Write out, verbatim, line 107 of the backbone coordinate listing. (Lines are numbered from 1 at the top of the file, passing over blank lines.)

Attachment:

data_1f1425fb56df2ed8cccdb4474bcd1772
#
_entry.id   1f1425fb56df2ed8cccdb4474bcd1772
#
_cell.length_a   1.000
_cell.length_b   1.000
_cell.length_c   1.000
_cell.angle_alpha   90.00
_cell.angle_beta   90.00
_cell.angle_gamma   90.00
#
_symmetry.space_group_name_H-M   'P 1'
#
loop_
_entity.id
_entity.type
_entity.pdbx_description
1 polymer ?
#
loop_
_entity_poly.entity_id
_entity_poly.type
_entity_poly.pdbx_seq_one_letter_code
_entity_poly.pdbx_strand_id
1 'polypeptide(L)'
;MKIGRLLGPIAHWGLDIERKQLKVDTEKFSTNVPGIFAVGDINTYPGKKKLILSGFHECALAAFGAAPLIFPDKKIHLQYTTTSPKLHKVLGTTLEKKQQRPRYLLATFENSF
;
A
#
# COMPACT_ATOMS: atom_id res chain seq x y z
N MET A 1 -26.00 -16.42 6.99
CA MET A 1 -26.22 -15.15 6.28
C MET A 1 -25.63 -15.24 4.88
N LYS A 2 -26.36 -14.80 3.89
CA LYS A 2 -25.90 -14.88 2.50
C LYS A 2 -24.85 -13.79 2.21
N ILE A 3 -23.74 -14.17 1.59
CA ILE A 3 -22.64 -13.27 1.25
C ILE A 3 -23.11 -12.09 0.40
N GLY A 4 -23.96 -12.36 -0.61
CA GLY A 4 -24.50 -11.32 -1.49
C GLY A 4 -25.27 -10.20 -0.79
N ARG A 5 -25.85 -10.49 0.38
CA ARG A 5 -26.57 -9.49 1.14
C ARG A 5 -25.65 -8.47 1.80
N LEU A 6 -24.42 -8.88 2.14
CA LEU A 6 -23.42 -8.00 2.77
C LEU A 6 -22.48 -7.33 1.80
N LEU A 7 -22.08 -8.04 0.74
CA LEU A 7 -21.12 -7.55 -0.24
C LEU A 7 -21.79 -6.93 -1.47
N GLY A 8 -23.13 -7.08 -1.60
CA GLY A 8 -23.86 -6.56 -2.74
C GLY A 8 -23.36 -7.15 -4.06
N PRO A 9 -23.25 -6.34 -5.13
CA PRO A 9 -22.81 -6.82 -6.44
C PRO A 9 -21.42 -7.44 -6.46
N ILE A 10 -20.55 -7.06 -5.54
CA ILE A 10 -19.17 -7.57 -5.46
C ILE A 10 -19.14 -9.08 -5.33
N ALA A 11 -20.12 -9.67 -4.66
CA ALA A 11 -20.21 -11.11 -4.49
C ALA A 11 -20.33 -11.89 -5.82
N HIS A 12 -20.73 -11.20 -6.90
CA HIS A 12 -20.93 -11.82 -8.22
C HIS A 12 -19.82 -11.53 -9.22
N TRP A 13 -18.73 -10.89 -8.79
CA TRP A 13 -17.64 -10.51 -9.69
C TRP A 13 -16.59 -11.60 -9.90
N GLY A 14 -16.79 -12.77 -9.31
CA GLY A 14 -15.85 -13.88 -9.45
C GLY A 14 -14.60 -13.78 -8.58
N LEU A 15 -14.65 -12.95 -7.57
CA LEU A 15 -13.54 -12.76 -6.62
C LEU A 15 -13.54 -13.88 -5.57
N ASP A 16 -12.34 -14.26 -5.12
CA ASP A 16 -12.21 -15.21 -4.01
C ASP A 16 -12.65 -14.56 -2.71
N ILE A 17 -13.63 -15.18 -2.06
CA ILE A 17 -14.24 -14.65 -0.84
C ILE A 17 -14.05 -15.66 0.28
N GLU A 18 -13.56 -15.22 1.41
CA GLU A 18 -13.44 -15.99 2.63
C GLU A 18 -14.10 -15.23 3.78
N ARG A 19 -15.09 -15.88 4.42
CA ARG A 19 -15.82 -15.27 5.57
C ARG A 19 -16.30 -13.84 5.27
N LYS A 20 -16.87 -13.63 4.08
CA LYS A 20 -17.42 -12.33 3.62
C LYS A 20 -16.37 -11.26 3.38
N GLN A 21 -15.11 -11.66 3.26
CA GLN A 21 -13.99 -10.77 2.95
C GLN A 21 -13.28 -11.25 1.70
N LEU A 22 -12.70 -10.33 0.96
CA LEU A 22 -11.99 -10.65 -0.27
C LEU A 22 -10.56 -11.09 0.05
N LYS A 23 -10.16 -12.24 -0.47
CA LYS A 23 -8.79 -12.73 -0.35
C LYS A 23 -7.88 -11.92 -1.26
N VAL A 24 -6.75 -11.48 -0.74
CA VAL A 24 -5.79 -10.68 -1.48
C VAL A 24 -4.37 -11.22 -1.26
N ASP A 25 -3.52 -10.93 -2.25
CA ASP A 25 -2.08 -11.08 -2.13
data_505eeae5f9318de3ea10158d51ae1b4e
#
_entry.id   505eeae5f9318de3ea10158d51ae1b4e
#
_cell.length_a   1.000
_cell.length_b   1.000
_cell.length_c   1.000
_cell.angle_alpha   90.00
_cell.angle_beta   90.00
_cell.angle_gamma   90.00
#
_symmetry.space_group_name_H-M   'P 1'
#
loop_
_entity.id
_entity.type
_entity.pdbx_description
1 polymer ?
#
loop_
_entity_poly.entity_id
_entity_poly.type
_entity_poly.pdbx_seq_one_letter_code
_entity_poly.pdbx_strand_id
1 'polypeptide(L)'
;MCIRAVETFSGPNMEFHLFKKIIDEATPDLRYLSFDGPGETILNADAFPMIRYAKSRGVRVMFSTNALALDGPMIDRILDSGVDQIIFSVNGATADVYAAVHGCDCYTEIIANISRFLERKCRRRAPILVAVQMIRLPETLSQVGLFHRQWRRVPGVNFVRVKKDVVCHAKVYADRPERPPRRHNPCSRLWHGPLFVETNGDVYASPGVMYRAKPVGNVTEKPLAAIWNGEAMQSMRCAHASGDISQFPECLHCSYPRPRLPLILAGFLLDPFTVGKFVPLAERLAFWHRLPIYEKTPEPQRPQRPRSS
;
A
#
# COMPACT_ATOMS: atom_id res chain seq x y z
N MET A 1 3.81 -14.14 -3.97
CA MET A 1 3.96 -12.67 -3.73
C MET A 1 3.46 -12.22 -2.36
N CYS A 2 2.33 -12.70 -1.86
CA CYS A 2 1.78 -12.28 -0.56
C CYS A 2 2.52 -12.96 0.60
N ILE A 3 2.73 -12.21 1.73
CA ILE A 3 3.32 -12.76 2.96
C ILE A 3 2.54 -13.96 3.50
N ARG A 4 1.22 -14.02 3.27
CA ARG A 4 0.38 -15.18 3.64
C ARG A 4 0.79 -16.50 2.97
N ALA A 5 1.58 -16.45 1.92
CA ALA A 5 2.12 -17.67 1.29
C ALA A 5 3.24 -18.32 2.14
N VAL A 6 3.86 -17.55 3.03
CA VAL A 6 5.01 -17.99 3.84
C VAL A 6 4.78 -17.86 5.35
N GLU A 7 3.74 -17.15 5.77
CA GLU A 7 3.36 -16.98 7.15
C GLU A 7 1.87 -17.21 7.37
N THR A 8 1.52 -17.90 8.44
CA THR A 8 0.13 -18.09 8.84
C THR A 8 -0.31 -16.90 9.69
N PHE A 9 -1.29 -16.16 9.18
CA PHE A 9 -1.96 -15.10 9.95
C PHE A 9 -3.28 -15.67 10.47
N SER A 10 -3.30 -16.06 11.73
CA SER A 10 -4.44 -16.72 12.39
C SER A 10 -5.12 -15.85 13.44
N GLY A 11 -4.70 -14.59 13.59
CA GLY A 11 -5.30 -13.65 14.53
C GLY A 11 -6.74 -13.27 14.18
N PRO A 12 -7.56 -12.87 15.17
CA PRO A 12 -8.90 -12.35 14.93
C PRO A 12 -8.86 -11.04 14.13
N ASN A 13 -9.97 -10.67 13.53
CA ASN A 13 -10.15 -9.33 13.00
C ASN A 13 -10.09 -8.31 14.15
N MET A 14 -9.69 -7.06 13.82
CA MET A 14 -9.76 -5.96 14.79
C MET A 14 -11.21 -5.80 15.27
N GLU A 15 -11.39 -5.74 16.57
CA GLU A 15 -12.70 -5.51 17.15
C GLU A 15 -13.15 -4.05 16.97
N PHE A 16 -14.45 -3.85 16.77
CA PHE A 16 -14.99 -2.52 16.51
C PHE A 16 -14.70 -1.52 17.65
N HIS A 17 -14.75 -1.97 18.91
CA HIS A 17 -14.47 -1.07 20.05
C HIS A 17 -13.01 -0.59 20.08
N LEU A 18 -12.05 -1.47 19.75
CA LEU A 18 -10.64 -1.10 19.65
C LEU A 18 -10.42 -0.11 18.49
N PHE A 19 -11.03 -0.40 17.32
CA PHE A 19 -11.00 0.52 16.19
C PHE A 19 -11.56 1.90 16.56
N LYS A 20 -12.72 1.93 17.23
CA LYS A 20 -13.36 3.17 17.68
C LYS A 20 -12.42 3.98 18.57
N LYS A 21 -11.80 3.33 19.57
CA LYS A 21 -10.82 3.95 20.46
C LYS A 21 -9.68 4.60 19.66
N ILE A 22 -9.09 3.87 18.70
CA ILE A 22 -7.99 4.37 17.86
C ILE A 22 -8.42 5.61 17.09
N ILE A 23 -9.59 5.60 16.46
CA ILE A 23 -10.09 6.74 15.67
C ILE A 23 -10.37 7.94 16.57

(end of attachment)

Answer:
_entry.id   505eeae5f9318de3ea10158d51ae1b4e